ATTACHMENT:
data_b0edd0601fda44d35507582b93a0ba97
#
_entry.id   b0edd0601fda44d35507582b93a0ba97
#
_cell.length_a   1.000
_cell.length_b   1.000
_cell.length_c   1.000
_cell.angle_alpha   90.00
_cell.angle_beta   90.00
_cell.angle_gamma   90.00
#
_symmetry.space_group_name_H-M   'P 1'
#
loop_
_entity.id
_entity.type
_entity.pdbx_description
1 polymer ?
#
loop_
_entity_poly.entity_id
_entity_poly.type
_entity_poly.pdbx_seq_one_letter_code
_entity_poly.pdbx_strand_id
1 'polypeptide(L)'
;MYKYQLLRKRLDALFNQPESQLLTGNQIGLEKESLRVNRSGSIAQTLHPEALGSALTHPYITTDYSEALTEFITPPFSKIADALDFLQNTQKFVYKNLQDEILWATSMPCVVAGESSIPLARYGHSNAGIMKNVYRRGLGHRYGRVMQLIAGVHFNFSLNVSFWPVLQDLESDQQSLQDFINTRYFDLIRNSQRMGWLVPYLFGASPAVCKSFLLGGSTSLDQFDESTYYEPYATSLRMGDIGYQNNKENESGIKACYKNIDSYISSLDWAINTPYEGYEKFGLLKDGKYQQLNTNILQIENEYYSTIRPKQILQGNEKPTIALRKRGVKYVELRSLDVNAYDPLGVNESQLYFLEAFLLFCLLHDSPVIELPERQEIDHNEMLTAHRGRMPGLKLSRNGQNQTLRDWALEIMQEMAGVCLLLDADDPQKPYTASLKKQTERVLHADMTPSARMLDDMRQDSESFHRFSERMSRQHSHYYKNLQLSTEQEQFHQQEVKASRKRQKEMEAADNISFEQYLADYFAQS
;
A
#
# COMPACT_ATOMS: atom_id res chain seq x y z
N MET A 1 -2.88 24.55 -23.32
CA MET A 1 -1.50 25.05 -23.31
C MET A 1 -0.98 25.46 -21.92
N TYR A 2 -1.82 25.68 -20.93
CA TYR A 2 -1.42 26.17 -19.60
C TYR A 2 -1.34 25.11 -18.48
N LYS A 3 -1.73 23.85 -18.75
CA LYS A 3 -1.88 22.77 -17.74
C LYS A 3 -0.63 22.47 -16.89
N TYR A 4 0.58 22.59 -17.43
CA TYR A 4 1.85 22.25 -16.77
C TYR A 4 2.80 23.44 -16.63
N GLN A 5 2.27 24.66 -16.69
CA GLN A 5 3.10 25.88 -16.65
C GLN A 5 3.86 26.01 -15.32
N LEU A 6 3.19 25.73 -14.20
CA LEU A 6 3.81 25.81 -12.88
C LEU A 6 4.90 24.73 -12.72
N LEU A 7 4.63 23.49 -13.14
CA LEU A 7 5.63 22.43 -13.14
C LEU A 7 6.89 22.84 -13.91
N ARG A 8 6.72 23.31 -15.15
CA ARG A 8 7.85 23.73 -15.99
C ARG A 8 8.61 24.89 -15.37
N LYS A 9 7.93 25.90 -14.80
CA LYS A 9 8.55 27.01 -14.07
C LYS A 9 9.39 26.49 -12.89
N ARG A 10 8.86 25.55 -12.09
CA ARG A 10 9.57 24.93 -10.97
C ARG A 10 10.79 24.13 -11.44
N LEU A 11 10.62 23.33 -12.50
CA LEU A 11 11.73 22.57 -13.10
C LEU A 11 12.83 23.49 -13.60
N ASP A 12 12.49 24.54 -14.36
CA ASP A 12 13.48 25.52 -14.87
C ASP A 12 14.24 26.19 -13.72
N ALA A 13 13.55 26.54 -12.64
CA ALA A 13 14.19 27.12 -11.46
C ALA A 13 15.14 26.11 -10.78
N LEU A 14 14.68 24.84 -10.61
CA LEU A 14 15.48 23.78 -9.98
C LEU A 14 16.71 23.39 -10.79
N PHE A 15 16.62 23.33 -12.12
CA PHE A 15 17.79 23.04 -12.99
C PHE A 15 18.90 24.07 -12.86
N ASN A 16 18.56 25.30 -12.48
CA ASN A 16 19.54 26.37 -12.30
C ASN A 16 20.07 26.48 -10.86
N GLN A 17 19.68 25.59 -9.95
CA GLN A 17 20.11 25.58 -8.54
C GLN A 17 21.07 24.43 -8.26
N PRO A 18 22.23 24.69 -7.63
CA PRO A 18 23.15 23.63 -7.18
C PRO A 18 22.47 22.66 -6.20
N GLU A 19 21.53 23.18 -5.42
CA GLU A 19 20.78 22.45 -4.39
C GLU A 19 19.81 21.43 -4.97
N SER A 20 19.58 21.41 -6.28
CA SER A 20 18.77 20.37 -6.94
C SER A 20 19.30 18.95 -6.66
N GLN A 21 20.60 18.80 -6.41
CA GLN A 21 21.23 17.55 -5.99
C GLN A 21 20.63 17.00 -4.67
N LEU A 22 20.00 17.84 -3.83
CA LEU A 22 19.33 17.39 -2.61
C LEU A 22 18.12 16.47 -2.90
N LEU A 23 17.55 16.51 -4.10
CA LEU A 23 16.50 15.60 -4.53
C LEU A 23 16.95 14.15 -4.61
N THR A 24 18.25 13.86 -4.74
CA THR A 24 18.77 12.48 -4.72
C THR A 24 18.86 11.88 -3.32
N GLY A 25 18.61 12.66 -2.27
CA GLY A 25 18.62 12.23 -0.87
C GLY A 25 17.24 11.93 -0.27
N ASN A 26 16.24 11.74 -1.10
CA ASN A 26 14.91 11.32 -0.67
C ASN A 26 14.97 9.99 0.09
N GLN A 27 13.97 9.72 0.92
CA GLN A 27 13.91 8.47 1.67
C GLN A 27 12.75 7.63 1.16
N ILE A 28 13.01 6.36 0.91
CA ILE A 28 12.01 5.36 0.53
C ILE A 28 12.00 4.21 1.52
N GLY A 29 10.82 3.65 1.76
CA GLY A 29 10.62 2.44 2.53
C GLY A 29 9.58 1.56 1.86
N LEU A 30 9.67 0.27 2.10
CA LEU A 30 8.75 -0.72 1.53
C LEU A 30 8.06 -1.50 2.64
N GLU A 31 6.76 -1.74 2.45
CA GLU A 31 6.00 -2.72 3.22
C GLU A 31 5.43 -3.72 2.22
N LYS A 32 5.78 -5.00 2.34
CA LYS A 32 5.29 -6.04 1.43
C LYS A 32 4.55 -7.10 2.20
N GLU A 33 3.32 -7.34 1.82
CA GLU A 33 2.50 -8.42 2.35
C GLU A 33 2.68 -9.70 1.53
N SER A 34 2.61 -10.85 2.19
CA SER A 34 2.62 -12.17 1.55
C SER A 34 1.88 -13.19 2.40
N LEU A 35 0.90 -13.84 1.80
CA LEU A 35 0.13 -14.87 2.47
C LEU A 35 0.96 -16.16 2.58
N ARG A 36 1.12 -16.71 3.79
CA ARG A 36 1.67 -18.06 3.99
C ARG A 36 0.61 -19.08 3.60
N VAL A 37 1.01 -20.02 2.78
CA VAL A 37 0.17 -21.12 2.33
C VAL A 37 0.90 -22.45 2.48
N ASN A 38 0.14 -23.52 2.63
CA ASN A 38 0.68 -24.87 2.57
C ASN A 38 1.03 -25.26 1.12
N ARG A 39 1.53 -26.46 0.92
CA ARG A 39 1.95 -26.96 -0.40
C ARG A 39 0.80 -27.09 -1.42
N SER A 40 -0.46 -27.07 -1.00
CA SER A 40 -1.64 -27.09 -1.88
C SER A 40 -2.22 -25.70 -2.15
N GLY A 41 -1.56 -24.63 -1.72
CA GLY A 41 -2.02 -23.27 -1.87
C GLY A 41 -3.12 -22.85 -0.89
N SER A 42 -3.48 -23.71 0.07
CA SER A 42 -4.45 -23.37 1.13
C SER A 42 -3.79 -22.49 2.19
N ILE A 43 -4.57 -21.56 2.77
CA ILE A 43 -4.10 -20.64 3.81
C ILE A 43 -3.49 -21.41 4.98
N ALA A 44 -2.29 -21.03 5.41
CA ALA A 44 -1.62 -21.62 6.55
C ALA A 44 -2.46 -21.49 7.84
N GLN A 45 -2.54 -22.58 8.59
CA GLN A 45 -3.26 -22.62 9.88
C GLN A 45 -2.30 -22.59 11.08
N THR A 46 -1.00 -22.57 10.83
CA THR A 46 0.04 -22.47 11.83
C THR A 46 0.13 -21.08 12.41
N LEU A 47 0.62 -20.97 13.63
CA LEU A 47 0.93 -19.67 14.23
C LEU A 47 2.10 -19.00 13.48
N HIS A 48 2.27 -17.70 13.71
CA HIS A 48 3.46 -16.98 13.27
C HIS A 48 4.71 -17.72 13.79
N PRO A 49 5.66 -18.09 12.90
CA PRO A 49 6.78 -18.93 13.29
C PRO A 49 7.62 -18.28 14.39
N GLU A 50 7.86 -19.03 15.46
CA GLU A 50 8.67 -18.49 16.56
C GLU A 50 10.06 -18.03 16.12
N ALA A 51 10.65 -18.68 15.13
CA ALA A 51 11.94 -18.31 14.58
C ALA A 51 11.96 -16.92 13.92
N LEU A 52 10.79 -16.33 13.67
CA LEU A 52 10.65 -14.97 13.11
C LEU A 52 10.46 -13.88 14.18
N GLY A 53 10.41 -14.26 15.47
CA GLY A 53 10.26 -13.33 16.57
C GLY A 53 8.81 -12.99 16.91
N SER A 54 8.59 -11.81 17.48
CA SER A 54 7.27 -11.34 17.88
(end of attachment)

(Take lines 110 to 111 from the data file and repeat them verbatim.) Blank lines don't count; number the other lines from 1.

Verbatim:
CA GLN A 27 13.91 8.47 1.67
C GLN A 27 12.75 7.63 1.16